Human Hookworm Infection Enhances Mycobacterial Growth Inhibition and Associates With Reduced Risk of Tuberculosis Infection.
O'Shea MK., Fletcher TE., Muller J., Tanner R., Matsumiya M., Bailey JW., Jones J., Smith SG., Koh G., Horsnell WG., Beeching NJ., Dunbar J., Wilson D., Cunningham AF., McShane H.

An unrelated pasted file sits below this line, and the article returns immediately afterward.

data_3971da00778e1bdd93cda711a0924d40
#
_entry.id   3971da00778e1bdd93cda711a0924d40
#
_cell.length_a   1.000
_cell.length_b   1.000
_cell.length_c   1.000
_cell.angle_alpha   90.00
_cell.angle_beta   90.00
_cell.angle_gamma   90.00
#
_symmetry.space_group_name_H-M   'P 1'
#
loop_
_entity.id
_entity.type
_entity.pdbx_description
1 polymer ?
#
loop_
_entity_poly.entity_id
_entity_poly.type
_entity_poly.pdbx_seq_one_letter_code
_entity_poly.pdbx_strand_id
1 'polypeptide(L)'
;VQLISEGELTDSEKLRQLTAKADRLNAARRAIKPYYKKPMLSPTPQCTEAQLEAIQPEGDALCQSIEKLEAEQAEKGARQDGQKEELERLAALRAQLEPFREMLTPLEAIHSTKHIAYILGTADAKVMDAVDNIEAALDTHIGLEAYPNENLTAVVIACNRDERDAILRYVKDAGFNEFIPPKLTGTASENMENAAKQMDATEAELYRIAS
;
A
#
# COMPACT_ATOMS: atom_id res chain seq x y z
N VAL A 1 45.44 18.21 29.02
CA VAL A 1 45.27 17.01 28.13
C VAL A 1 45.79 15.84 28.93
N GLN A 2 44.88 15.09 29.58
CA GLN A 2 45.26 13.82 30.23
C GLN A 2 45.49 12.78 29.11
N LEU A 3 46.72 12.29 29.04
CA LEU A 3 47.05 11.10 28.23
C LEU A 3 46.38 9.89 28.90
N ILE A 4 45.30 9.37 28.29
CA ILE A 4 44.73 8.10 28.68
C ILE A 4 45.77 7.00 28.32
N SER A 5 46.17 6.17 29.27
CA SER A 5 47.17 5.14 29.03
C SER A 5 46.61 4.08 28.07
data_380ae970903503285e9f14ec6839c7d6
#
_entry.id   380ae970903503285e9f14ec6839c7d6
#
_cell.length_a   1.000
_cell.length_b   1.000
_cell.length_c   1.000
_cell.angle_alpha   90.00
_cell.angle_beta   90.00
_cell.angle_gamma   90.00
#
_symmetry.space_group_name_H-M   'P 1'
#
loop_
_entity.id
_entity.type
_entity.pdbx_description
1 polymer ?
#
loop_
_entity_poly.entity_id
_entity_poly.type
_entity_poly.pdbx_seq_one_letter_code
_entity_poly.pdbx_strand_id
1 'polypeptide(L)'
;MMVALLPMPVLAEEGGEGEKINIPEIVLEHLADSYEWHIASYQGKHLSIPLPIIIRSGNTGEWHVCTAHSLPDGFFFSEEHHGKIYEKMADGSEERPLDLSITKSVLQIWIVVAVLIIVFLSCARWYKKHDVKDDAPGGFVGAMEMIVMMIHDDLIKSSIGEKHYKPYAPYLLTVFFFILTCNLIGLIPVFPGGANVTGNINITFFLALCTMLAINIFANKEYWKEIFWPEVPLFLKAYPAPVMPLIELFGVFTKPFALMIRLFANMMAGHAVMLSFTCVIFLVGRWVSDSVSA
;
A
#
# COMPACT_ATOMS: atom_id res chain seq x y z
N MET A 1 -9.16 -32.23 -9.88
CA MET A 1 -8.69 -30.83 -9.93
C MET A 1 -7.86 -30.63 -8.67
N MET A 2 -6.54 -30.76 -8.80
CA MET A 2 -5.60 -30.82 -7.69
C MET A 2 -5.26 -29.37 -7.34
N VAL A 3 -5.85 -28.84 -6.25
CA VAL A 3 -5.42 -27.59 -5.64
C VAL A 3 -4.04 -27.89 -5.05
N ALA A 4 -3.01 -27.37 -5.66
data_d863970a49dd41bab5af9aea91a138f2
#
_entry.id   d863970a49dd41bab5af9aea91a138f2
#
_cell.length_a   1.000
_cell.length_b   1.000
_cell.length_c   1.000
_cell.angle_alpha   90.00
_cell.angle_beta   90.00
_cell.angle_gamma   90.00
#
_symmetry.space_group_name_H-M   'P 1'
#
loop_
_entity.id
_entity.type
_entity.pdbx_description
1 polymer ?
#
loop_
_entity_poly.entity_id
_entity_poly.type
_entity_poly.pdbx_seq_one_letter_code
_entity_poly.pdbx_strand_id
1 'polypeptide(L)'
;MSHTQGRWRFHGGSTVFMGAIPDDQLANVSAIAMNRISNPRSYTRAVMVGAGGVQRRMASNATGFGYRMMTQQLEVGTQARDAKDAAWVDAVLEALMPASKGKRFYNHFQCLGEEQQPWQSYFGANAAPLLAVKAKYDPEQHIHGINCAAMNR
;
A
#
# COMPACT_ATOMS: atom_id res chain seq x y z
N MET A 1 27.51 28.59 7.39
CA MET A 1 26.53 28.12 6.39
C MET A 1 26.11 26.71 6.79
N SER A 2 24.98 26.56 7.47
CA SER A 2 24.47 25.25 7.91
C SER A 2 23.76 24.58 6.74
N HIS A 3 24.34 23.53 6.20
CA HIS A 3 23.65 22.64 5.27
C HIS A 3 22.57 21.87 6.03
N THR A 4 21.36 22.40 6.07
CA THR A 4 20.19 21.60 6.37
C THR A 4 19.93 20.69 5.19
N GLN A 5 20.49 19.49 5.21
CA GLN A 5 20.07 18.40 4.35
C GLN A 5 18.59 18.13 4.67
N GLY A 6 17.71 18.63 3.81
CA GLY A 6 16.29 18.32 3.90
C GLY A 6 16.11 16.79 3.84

Soil-transmitted helminths and Mycobacterium tuberculosis frequently coincide geographically and it is hypothesized that gastrointestinal helminth infection may exacerbate tuberculosis (TB) disease by suppression of Th1 and Th17 responses. However, few studies have focused on latent TB infection (LTBI), which predominates globally. We performed a large observational study of healthy adults migrating from Nepal to the UK (n = 645). Individuals were screened for LTBI and gastrointestinal parasite infections. A significant negative association between hookworm and LTBI-positivity was seen (OR = 0.221; p = 0.039). Hookworm infection treatment did not affect LTBI conversions. Blood from individuals with hookworm had a significantly greater ability to control virulent mycobacterial growth in vitro than from those without, which was lost following hookworm treatment. There was a significant negative relationship between mycobacterial growth and eosinophil counts. Eosinophil-associated differential gene expression characterized the whole blood transcriptome of hookworm infection and correlated with improved mycobacterial control. These data provide a potential alternative explanation for the reduced prevalence of LTBI among individuals with hookworm infection, and possibly an anti-mycobacterial role for helminth-induced eosinophils.